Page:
ENGLISH language schools in Vietnam’s Ho Chi Minh City (HCMC, formerly Saigon) are now proliferating so fast that its private English as a Foreign Language (EFL) sector is ‘out of control,’ according the English language Vietnam news website Vietnam Net Bridge. Nguyen Van Cuong, of the city’s Education and Training Department says that there are now 474 registered private EFL schools under its supervision, and that ‘the task of controlling the quality of English education centres in HCM City is quite a challenge.’
Setting up an ‘international centre’ teaching EFL under an ‘international’-sounding brand name is relatively cheap, and Mr Cuong said that it’s possible with an investment of as little as 2 million dong (£78) in a prime location. Opening another branch of an existing school requires much less bureaucracy than setting up a new school from scratch, so that most schools have two or three branches in the city, with some schools operating as many as 20 branches.
Operating multiple branches means that chain schools can send their existing teachers into several schools, rather than having to spend money on hiring new teachers. Students sign up in the expectation of being taught by ‘highly qualified native-speaking teachers’ only to find that these are often backpackers who are very thinly spread around many different branches of a school. One student complained to Vietnam Net Bridge that he had signed up on the promise of four days a week out of five, but now he gets to be taught by a native speaker only once a week.
Other sharp practices in Ho Chi Minh City’s mushrooming private EFL sector include frequent unsubstantiated claims that schools’ certification is internationally recognised. And complaints about false advertising go beyond claims about native-speaker teachers. One school projected a ‘luxurious appearance’ to a student, named as Minh Nghia,’ when he came to enquire about enrolling, but put that student in ‘small and stuffy’ classrooms. A staff member at the centre gave assurances that his class would have a maximum of 20 students, but the class turned out to have 30 students, with new students constantly added as they enrolled. "The class is too crowded and it’s really hard to listen to the teachers’ words,’ said Nghia.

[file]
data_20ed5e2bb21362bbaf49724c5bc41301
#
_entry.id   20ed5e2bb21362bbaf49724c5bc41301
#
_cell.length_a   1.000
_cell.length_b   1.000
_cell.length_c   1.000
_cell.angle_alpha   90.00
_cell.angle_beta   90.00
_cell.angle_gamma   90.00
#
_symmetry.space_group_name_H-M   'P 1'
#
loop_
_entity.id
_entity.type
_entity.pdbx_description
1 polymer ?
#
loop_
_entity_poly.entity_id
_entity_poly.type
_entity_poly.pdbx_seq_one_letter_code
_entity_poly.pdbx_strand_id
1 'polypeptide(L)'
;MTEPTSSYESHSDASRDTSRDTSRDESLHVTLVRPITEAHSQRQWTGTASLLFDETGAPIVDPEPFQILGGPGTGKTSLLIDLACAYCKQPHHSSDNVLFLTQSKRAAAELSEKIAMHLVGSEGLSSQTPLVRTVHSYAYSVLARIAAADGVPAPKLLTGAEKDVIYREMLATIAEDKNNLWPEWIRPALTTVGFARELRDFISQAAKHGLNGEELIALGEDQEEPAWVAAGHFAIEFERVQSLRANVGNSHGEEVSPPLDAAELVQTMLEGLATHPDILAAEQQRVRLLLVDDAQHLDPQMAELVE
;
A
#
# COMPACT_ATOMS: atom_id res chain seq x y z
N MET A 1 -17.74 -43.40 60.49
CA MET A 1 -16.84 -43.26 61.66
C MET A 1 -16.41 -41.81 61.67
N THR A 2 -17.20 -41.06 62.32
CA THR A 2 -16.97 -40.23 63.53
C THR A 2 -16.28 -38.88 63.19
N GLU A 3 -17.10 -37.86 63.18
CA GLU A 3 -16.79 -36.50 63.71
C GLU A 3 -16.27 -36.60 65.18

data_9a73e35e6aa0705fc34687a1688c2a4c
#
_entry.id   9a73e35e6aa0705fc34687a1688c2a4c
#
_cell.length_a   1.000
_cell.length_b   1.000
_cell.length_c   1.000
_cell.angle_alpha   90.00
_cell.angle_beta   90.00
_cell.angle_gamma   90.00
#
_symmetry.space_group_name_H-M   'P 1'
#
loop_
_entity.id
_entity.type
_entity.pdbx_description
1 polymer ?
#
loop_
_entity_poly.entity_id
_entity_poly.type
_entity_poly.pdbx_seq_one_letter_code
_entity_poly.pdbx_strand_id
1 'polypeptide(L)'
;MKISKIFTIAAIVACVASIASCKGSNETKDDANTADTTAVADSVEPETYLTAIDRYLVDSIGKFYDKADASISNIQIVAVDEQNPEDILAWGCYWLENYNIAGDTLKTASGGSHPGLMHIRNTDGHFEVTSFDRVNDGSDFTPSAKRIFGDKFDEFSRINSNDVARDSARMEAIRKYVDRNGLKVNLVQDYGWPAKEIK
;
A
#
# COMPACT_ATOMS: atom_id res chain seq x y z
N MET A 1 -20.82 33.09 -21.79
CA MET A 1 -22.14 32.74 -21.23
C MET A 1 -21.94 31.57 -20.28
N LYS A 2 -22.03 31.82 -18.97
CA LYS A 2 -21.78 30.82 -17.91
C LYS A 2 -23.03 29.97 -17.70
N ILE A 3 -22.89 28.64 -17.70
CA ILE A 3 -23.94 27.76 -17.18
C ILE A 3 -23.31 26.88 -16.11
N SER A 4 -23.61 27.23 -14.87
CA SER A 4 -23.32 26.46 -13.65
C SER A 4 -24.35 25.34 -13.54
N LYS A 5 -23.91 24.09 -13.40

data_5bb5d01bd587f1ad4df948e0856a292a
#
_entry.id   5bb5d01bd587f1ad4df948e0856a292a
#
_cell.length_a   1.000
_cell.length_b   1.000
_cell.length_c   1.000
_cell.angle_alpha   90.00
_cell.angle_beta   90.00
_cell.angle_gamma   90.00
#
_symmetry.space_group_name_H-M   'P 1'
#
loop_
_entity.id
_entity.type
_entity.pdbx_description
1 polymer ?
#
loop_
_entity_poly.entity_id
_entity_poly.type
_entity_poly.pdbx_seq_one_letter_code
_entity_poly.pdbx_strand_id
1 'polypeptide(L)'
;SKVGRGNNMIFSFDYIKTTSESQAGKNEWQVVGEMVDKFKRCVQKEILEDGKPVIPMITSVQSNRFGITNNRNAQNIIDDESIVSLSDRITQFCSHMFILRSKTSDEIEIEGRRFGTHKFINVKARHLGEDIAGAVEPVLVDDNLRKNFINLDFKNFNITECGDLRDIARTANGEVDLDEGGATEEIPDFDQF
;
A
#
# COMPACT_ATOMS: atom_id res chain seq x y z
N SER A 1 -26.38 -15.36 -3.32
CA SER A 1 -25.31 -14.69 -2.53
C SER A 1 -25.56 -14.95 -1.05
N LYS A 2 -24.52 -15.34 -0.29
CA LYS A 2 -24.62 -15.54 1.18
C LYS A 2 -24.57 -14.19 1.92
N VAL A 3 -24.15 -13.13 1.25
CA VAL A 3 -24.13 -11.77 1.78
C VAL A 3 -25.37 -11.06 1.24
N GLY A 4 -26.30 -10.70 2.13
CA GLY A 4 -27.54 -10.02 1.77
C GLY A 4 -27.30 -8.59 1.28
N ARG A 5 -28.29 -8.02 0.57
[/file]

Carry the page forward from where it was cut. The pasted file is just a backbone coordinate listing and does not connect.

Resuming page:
A language centre director, speaking to Vietnam Net Bridge on condition of anonymity, said that ‘English centres owned by Vietnamese universities inside their campuses, which in the 1990s were very popular, and whose payments were only several 10,000 dong, (just under $4) can barely survive,’ as ‘low-cost English centres are now losing ground to the ones whose fees are in the millions of dong or even in US dollars,’ fuelled by a popular belief that teaching using a high proportion of native speaker teachers automatically translates into higher quality.